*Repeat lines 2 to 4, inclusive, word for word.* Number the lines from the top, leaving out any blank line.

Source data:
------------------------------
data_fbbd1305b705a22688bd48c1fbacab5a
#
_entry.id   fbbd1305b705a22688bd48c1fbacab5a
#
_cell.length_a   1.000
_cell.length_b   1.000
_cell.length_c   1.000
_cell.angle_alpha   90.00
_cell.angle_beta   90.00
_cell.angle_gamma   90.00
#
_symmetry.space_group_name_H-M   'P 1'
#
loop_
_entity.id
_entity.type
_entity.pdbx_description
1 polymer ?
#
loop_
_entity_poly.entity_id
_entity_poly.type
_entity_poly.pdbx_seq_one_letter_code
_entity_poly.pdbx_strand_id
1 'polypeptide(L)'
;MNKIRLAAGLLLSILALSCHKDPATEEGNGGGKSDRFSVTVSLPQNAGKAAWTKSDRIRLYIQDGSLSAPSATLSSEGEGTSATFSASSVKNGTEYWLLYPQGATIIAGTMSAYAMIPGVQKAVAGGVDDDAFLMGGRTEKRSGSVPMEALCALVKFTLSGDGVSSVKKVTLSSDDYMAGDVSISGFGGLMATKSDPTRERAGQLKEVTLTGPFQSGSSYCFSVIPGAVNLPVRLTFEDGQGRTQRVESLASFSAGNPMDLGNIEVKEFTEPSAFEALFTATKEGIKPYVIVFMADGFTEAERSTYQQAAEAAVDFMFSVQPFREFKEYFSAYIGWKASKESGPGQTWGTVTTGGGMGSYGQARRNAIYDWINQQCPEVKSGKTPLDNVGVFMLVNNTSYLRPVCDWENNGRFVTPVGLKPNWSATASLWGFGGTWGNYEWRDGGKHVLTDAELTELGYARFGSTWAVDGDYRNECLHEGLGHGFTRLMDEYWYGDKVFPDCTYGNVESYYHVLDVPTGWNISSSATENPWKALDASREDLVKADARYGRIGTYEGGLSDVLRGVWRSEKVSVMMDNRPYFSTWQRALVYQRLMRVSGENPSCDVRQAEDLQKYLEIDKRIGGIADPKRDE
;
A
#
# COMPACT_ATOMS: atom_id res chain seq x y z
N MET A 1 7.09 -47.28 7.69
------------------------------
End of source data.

#
_entry.id   fbbd1305b705a22688bd48c1fbacab5a
#